Mark Hanna withdrew his Employment Tribunal claims against News International for unfair dismissal and ‘whistleblowing’ after he revealed that a settlement had been reached with the organisation.
Mr Hanna, who joined News International in 2009, made his claims against the news conglomerate after he was dismissed in 2011 for redundancy. Prior to being dismissed from his position Mr Hanna was cleared of criminal charges of conspiring to pervert the course of justice and was on an extended absence of leave whilst he was awaiting trial.
Having been cleared of all charges against him Mr Hanna stated that he “fully expected” to be returning to his position as head of security at the organisation but that the business kept “fobbing [him] off” and suggesting that he took more leave.
The former head of security claimed he was “shocked” when he was told that he was going to be made redundant and made a Youtube video in September which claimed that at his Employment Tribunal, which was originally scheduled to commence on 30 November 2015, he was going to “shock everybody as well as revealing what it was like working in what was, or is certainly becoming, one of the most hated organisations in the UK”.
Mr Hanna also claimed that he had made over 250 job applications since his dismissal but had been unable to obtain a new job because of the “stigma” of being involved in the criminal case against Rebekah Brooks, which concluded with Mrs Brooks being acquitted on all charges last year.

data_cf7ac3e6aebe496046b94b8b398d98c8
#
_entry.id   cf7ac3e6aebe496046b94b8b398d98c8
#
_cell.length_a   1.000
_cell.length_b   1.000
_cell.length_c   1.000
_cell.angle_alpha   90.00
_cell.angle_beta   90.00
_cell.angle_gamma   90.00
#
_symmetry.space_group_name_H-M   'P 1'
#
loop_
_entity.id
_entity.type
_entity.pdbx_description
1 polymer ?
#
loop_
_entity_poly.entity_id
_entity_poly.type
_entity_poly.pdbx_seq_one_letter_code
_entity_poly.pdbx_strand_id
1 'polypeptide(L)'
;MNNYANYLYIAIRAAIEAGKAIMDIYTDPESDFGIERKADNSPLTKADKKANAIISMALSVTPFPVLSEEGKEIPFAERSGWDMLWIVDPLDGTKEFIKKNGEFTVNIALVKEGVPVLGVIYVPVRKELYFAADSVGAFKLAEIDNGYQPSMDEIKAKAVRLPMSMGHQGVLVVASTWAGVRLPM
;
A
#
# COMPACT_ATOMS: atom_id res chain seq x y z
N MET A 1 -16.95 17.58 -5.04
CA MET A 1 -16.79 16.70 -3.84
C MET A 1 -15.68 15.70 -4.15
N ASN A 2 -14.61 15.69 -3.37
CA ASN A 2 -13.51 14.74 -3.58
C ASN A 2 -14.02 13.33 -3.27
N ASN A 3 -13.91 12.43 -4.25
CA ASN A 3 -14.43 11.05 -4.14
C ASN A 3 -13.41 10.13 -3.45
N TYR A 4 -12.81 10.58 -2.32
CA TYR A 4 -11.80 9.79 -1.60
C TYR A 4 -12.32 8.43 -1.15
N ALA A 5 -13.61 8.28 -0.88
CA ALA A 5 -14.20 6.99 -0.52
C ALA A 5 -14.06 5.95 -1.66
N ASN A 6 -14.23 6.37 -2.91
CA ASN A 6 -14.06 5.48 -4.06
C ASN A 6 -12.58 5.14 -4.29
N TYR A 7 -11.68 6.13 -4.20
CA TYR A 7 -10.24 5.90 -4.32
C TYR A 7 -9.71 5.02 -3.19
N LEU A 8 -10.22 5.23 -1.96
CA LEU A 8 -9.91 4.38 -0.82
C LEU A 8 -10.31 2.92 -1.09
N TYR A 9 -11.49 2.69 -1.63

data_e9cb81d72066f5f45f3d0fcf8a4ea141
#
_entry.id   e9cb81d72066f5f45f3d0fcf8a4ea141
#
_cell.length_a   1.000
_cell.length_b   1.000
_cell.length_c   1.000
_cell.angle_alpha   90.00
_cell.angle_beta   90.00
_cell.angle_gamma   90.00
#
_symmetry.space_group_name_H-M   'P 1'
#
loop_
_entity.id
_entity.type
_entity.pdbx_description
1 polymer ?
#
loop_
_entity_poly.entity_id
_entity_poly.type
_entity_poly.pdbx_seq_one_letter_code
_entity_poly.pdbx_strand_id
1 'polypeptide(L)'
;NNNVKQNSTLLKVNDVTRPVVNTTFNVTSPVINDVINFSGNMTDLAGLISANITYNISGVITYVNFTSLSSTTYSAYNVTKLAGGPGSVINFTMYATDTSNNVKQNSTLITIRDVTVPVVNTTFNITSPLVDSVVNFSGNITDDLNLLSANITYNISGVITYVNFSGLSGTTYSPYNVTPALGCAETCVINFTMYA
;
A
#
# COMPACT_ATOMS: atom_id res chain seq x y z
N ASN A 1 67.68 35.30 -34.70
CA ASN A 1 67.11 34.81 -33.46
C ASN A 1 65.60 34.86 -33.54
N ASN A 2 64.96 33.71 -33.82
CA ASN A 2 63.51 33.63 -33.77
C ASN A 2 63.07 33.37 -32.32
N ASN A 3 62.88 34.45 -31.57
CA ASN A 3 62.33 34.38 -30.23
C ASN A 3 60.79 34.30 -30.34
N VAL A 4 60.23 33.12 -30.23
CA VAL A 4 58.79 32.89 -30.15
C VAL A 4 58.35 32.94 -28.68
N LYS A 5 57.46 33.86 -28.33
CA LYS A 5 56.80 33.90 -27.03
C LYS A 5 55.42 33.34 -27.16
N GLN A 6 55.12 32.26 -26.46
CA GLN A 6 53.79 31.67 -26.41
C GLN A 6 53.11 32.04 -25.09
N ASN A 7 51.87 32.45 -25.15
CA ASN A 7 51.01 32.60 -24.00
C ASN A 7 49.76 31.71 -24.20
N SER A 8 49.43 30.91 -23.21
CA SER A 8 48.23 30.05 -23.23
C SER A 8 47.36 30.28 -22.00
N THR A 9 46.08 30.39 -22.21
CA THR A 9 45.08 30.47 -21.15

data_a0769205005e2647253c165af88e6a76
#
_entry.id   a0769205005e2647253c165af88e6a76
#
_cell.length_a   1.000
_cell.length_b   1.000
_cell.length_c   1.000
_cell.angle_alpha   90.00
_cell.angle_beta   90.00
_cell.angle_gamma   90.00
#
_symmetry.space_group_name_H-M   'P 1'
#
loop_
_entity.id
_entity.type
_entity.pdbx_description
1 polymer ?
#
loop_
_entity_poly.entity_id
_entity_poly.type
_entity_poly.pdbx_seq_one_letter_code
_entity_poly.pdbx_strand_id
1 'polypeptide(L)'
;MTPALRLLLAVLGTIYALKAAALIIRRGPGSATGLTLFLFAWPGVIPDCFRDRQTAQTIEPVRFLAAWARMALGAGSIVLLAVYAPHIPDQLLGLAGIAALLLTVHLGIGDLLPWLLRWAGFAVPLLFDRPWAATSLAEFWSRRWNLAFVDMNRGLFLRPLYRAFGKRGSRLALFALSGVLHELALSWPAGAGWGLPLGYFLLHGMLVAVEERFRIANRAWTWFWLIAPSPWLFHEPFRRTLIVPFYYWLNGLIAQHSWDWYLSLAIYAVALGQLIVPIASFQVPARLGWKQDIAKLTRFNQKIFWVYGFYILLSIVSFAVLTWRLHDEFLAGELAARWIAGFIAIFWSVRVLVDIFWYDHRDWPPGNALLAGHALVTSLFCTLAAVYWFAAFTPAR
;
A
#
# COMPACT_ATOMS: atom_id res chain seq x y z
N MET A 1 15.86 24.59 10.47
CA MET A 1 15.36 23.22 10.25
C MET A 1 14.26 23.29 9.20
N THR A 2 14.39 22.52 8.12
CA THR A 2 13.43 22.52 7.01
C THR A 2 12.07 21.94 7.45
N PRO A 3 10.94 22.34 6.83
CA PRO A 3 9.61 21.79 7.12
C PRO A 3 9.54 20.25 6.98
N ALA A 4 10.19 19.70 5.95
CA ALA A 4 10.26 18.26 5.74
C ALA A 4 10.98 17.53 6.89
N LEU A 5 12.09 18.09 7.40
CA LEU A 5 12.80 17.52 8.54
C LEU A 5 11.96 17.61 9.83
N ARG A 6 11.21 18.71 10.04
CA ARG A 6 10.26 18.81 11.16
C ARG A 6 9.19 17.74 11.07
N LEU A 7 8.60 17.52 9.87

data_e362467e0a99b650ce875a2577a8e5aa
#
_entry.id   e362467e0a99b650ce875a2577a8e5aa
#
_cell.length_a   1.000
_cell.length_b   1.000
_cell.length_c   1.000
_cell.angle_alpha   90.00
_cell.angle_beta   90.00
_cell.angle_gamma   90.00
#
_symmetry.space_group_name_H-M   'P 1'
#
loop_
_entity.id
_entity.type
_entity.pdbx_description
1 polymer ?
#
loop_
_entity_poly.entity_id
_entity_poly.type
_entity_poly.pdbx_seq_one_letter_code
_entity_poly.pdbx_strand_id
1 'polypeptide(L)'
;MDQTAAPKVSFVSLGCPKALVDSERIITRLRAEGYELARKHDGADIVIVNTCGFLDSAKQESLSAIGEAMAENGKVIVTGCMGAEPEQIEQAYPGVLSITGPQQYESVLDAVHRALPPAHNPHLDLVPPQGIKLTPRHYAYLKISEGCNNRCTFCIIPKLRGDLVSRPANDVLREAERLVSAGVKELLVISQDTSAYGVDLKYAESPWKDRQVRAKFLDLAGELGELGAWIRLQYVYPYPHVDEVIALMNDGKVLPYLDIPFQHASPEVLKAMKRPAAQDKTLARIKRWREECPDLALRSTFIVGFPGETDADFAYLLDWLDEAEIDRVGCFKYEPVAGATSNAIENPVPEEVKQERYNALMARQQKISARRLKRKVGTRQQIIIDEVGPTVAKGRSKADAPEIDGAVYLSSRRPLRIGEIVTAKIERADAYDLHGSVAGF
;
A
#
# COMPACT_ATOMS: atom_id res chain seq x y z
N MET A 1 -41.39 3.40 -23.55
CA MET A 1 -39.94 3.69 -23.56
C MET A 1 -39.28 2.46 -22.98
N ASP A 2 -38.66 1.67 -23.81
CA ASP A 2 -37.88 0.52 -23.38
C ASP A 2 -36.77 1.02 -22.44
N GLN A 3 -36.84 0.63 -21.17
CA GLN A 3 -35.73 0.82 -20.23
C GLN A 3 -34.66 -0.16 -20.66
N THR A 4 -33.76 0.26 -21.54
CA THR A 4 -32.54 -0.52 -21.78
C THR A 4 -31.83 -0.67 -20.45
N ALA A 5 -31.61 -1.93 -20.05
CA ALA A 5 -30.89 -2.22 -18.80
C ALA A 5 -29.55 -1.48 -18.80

It has subsequently emerged that Mr Hanna has settled and withdrawn his claims against News International. After settling and withdrawing his claims against the organisation Mr Hanna stated: “I am grateful that we have been able to resolve this matter amicably. I am very much looking forward to putting this difficult period of my life behind me and moving on.”
Mr Hanna also stated: “I posted a YouTube video on 3 September 2015, in which I made allegations regarding illegal activity by the Company and its representatives. Prior to reaching settlement with the Company and making this statement, the Company provided me and my representatives with documents and additional information not previously available to me that shed light on my allegations. Having reviewed this material, I no longer believe the allegations I made to be true. I am also satisfied that I was not dismissed because of any protected disclosure.”
Chris Hadrill, a specialist employment solicitor at Redmans, commented on the case: “If Mr Hanna had taken his claims to the Employment Tribunal then he would have had to convince the Tribunal that he had been dismissed because of any alleged protected disclosures that he made to the organisation, rather than because of a genuine redundancy situation. However, the matter has now settled and his evidence will not be challenged at an Employment Tribunal hearing.”